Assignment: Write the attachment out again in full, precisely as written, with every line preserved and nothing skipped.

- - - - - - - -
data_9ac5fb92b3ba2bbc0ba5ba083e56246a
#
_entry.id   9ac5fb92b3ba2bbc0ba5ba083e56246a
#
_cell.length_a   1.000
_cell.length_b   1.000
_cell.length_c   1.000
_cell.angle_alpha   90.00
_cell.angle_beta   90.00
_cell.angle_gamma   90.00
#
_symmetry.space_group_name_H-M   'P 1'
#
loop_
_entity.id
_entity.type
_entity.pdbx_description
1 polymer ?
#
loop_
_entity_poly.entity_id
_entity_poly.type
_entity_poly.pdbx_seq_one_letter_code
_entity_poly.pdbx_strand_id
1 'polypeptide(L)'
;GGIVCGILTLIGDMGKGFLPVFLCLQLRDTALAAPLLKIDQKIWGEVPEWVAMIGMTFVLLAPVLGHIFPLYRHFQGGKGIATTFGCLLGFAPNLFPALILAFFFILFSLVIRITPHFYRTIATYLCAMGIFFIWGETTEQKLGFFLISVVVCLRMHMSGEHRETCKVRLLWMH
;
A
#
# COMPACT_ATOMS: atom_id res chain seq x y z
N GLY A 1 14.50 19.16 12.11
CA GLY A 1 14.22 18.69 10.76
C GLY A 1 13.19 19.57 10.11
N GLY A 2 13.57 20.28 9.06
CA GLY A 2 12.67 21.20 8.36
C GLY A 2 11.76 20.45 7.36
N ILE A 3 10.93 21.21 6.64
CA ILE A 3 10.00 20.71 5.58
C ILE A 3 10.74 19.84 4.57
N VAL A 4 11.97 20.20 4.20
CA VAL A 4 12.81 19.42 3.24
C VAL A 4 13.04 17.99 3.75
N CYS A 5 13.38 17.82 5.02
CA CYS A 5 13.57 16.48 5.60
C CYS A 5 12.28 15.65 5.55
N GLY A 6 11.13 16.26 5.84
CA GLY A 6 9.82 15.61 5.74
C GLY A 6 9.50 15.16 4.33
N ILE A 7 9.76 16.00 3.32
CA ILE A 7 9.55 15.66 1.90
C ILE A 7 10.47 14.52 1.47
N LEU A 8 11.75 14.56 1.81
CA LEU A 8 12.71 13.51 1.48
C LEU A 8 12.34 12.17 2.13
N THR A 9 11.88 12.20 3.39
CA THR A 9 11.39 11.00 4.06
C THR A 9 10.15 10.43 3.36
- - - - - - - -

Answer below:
data_9ac5fb92b3ba2bbc0ba5ba083e56246a
#
_entry.id   9ac5fb92b3ba2bbc0ba5ba083e56246a
#
_cell.length_a   1.000
_cell.length_b   1.000
_cell.length_c   1.000
_cell.angle_alpha   90.00
_cell.angle_beta   90.00
_cell.angle_gamma   90.00
#
_symmetry.space_group_name_H-M   'P 1'
#
loop_
_entity.id
_entity.type
_entity.pdbx_description
1 polymer ?
#
loop_
_entity_poly.entity_id
_entity_poly.type
_entity_poly.pdbx_seq_one_letter_code
_entity_poly.pdbx_strand_id
1 'polypeptide(L)'
;GGIVCGILTLIGDMGKGFLPVFLCLQLRDTALAAPLLKIDQKIWGEVPEWVAMIGMTFVLLAPVLGHIFPLYRHFQGGKGIATTFGCLLGFAPNLFPALILAFFFILFSLVIRITPHFYRTIATYLCAMGIFFIWGETTEQKLGFFLISVVVCLRMHMSGEHRETCKVRLLWMH
;
A
#
# COMPACT_ATOMS: atom_id res chain seq x y z
N GLY A 1 14.50 19.16 12.11
CA GLY A 1 14.22 18.69 10.76
C GLY A 1 13.19 19.57 10.11
N GLY A 2 13.57 20.28 9.06
CA GLY A 2 12.67 21.20 8.36
C GLY A 2 11.76 20.45 7.36
N ILE A 3 10.93 21.21 6.64
CA ILE A 3 10.00 20.71 5.58
C ILE A 3 10.74 19.84 4.57
N VAL A 4 11.97 20.20 4.20
CA VAL A 4 12.81 19.42 3.24
C VAL A 4 13.04 17.99 3.75
N CYS A 5 13.38 17.82 5.02
CA CYS A 5 13.57 16.48 5.60
C CYS A 5 12.28 15.65 5.55
N GLY A 6 11.13 16.26 5.84
CA GLY A 6 9.82 15.61 5.74
C GLY A 6 9.50 15.16 4.33
N ILE A 7 9.76 16.00 3.32
CA ILE A 7 9.55 15.66 1.90
C ILE A 7 10.47 14.52 1.47
N LEU A 8 11.75 14.56 1.81
CA LEU A 8 12.71 13.51 1.48
C LEU A 8 12.34 12.17 2.13
N THR A 9 11.88 12.20 3.39
CA THR A 9 11.39 11.00 4.06
C THR A 9 10.15 10.43 3.36